Agatha Christie crime locations you can visit
September 15 2015 is the 125th anniversary of Agatha Christie’s birth. In her honour, here’s a “where was it” (as opposed to a “whodunnit”) of classic crime locations.
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Agatha Christie first visited Egypt in 1910. Yet it was 20 years later that she discovered upon the Nile’s paddle boats, temples, and burial chambers.
Inspired, she penned Death on the Nile while based at Aswan’s Old Cataract Hotel (pictured above). The hotel—along with its riverside terrace bar and British Empire ambience—still stands today.
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Christie once labelled the Orient-Express as “the train of my dreams". A century later the original Eurasian service has perished, though classic carriage trains still run.
Unfortunately most Venice–Simplon Orient-Express only go as far as the watery Italian city, while only very infrequent jaunts are made from Paris–Istanbul.
Jerusalem and Jordan
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Parker Pyne Investigates is a light-hearted series of short stories. Christie’s detective flits between various Middle Eastern locations, which the novelist herself visited.
The Blue Train
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The Mystery of the Blue Train finds Poirot investigating another locomotive murder.
The eponymous transport was more formally known as the Calais–Mediterranée Express and is a luxury French sleeper train which takes wealthy travellers to the French Riviera.
Its distinctive dark blue cars ran between 1886 and 2003.
High-speed TGVs eventually rendered Le Train Bleu obsolete. A non-luxury, plain-coloured train now operates the route.
Image via The Lookout Broadsands
The author’s hometown, Torquay, hosts an annual Agatha Christie festival. Taking place in September.
The Devonshire seaside town and local area also offers up a mini-glut of Christie locations, including Churston Station and Elberry Cove—a favourite Christie bathing spot—both of which made an appearance in The ABC Murders.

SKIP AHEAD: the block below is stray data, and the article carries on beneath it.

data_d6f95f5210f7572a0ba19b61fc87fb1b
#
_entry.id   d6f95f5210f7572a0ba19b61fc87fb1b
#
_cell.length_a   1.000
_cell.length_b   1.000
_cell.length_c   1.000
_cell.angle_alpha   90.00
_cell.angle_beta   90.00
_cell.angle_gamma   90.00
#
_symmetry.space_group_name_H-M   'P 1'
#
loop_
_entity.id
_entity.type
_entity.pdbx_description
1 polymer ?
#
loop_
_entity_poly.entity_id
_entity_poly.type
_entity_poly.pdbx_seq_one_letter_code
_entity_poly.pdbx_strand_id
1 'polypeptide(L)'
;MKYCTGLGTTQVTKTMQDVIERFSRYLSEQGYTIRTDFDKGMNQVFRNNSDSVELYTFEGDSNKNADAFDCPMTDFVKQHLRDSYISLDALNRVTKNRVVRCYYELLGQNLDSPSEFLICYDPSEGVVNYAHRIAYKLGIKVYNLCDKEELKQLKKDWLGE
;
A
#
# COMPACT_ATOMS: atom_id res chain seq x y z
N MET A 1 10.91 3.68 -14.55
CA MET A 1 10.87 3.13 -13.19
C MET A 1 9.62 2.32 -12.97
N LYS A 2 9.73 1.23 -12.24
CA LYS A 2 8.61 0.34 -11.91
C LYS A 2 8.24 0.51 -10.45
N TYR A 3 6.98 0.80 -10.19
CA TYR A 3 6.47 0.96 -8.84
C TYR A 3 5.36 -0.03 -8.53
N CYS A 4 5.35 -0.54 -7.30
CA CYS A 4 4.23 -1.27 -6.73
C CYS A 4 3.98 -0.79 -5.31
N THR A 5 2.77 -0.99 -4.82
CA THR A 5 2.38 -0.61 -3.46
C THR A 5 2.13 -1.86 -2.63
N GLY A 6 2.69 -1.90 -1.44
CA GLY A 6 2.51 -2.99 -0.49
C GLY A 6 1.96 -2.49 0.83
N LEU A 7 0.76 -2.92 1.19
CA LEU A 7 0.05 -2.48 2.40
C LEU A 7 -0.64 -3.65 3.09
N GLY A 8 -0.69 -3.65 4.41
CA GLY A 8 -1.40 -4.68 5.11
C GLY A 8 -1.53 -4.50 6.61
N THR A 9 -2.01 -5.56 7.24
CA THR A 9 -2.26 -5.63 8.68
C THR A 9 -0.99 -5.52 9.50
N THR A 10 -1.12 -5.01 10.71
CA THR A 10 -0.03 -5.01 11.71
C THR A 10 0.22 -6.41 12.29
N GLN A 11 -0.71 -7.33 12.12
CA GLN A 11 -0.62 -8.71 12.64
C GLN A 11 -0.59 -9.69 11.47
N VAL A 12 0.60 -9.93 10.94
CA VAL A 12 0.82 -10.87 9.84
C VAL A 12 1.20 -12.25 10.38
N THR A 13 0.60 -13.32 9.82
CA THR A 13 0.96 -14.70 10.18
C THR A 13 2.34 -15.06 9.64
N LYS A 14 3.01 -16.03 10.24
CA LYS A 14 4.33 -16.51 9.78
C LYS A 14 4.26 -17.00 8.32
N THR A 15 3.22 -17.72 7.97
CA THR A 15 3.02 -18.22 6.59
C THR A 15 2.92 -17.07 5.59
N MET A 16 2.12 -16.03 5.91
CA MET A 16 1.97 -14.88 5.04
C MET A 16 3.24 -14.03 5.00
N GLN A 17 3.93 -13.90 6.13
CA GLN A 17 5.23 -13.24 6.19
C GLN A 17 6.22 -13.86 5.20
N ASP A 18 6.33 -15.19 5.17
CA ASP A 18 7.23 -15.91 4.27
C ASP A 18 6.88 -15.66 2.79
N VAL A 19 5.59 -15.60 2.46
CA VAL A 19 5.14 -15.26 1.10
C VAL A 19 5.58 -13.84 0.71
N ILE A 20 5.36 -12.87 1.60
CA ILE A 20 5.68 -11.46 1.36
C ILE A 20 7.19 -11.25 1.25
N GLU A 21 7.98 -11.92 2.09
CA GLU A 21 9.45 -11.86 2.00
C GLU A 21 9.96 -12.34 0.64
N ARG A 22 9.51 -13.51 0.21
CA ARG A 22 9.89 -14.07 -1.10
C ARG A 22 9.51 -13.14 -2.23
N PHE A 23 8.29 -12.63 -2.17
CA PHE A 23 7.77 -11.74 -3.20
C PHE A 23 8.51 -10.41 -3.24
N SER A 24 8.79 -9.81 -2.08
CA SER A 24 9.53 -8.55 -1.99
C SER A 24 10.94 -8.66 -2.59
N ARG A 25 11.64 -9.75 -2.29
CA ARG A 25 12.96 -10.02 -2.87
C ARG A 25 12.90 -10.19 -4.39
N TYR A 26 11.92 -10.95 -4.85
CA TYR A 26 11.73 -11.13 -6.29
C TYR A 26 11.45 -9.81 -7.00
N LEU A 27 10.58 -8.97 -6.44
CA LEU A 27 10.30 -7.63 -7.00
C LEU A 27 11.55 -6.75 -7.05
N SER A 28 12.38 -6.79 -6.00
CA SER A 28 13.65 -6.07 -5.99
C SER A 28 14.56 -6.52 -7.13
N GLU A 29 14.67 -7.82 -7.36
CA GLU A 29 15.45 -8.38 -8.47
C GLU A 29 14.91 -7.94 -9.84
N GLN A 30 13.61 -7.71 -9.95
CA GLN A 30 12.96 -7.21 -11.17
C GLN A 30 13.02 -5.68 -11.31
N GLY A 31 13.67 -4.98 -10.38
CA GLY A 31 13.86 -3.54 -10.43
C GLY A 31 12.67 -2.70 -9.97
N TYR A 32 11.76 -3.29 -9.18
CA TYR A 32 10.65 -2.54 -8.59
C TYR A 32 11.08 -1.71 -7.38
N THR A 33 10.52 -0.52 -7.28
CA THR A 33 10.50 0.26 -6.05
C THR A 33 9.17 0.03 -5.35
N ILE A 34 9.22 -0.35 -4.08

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Five miles south-east of Torquay is Greenway, Christie’s riverside holiday home for 20 summers.
Now overseen by the National Trust and open to visitors, the magnificent house and gardens were recreated for scenes in the Poirot novels Five Little Pigs and Dead Man’s Folly.
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And Then There Were None, is probably Christie’s most famous novel. It sees ten strangers gather at the hailing of an absent, mysterious host on Soldier Island. The guests seemingly start to kill one another off.
The isle makes is based on Burgh Island, off the south Devonshire coast. So inspiring a location, it makes another appearance as Smugglers’ Island in Evil Under the Sun.
Its luxurious Art Deco hotel, at which Christie stayed, remains open to this day, and boasts a two-bedroom Christie suite.
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After her first marriage hit the rocks, Christie fled home and checked into Harrogate’s Swan Hydropathic Hotel as Teresa Neele (the name of her husband’s lover).
She was tracked down by a young journalist called Ritchie Calder who found her through a series of deductions learned from Christie novels. (As detailed in the 1979 film Agatha, starring Vanessa Redgrave and Dustin Hoffman).
Now called the Old Swan, the modern-day hotel often holds regular murder-mystery events.